Are mirror movements associated with bimanual hand function among children with unilateral spastic cerebral palsy?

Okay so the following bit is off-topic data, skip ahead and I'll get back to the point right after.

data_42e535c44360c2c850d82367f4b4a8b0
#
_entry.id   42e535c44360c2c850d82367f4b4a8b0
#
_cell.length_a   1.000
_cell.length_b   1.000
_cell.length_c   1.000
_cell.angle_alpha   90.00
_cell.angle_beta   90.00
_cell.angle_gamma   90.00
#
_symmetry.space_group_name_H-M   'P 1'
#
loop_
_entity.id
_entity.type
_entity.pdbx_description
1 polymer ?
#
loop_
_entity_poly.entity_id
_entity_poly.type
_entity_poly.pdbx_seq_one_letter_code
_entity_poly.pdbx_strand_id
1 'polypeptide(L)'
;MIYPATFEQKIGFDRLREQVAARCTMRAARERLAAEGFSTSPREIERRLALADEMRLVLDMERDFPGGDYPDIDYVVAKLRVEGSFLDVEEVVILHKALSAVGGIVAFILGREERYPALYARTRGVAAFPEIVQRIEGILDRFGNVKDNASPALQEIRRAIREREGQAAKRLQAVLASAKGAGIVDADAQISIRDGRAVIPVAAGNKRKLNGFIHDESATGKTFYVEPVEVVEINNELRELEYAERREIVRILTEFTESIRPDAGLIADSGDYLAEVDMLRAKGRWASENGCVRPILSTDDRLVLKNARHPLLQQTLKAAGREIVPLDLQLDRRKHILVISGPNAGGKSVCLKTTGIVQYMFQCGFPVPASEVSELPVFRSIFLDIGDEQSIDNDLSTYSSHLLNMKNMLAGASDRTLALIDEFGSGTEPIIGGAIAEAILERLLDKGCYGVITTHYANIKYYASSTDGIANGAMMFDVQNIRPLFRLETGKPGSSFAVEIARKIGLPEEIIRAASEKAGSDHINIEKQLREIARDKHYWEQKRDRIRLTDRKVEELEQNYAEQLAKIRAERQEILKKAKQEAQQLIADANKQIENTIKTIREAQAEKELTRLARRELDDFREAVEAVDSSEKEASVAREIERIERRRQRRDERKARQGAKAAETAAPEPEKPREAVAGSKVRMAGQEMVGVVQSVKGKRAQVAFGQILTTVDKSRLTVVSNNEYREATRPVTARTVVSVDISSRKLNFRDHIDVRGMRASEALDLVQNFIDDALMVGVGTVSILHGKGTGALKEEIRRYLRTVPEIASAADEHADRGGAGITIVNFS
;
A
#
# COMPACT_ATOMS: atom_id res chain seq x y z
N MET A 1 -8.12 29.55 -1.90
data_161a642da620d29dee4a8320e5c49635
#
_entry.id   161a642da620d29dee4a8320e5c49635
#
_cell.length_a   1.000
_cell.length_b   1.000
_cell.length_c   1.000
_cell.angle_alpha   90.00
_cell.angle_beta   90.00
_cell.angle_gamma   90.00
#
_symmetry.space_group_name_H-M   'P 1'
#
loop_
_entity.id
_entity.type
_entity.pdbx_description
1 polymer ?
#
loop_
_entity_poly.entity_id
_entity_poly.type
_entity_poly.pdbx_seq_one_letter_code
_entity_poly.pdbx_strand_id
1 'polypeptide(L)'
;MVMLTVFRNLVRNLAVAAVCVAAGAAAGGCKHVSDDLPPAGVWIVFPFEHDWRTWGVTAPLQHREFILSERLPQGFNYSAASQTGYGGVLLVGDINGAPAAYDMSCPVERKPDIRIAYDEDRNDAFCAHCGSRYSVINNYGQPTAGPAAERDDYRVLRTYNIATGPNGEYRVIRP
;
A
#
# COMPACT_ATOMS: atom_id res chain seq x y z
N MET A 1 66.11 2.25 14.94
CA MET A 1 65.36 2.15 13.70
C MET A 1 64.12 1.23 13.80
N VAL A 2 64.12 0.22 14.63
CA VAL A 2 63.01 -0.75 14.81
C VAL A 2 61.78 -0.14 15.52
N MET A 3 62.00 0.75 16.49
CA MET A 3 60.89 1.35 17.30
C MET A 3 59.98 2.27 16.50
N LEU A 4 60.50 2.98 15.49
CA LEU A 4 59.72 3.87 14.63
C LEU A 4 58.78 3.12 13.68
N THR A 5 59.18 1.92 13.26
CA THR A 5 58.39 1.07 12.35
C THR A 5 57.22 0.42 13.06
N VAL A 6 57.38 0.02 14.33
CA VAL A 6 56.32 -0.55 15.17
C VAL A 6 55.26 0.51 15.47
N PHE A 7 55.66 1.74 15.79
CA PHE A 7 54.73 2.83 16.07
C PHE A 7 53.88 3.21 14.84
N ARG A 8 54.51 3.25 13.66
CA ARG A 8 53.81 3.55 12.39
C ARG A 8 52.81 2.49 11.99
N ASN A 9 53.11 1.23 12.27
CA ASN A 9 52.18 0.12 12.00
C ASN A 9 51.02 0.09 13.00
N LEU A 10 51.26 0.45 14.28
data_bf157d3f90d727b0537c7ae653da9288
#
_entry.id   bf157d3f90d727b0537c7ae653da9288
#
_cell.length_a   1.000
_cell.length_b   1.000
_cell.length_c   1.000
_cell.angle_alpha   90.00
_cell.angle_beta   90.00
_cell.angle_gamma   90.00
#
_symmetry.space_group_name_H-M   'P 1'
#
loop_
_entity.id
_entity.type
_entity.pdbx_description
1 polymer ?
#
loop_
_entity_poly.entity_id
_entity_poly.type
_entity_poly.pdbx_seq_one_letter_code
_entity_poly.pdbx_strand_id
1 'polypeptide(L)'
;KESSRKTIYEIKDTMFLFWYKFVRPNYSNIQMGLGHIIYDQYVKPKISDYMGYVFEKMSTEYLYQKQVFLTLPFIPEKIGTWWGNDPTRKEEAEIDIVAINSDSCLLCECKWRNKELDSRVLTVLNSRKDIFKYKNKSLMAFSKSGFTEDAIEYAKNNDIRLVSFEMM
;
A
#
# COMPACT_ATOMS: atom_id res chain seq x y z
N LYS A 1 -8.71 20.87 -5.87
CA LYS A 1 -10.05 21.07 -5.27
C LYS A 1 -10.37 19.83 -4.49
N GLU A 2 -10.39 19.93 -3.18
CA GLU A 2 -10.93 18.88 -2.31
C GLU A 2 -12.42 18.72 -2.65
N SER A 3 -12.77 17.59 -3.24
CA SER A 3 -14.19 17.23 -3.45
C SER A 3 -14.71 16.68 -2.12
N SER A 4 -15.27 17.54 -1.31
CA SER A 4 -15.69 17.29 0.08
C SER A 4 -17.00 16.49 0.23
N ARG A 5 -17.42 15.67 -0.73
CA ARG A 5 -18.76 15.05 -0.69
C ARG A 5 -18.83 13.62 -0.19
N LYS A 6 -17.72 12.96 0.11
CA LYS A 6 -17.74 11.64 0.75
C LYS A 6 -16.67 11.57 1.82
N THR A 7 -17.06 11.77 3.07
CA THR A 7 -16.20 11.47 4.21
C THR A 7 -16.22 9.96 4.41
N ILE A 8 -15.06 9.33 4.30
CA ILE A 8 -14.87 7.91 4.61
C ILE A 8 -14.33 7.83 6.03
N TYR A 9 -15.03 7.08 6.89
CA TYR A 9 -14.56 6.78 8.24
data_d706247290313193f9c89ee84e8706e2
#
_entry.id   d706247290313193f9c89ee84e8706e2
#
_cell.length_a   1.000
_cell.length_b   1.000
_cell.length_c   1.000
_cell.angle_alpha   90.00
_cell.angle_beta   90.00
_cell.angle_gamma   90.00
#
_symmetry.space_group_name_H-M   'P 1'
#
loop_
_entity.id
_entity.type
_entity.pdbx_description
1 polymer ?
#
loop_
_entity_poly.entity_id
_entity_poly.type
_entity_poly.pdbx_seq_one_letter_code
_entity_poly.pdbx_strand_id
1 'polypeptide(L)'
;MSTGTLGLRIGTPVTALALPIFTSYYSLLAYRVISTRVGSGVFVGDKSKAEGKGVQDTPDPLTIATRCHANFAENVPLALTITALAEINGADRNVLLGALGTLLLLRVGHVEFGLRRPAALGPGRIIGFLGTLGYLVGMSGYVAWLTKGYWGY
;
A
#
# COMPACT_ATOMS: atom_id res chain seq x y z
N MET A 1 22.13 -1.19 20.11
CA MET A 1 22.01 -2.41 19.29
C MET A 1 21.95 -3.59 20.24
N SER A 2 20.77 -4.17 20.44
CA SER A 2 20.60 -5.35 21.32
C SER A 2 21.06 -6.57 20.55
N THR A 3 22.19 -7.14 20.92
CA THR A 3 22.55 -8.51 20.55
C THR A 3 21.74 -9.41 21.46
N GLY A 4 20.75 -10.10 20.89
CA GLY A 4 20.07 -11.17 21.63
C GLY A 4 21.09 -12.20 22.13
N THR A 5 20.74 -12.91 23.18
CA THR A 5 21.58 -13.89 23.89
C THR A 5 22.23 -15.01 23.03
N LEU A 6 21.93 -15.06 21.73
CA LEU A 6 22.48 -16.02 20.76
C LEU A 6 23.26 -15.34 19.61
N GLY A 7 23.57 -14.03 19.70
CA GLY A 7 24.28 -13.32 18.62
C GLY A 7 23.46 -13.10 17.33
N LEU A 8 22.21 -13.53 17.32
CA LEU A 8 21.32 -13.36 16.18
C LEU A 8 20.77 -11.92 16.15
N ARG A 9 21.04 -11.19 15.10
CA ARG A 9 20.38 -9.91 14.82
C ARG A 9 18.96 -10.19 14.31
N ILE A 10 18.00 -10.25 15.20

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Children and adolescents with unilateral spastic cerebral palsy (USCP) may experience mirror movements (MM). The amount of MM may indicate differences in the organization of the cortico-spinal motor tracts, which may in turn affect the effectiveness of interventions aimed to improve hand function. However, it is unclear if MM affect bimanual hand function in this population. AIM: This study aimed to assess whether MM affected bimanual hand function in children with USCP. METHOD: Eligible to participate in this study, were children and adolescents with USCP. Children and adolescents were recruited from two sites: In Trondheim, Norway, a convenient sample of 18 children and adolescents (9 females; age range 12-20 y, mean 12.2 y) was recruited through the outpatient clinic. In Melbourne, Australia, further 18 patients with USCP participating in an on-going research project were recruited. Since the latter population, in several important aspects, turned out to be markedly different, from those recruited from the site in Trondheim, the present study was restricted to the Trondheim population. Bimanual performance was scored using the Assisting Hand Assessment (AHA), and manual capacity was scored using the Box and Block test (B&B). Mirror movements were scored clinically according to Woods and Teuber (W&T) based on video recordings. In addition, MM were assessed using a newly developed computerbased video analysis software. Mirror movements were then correlated with hand function. RESULTS: When MM were scored according to W&T, moderate to high negative correlations were found between MM and all measures of hand function (Spearmans’s rho ranging from - 0.50 to -0.66). When MM were measured using the computer-based method, only a low to moderate negative correlation was found between MM and capacity (B&B) in the affected hand (Spearman’s rho = -0.50). INTERPRETATION: Mirror movements in the affected and in the non-affected hand, affects bimanual performance and capacity in both hands negatively among children over the age of 10. Remove selected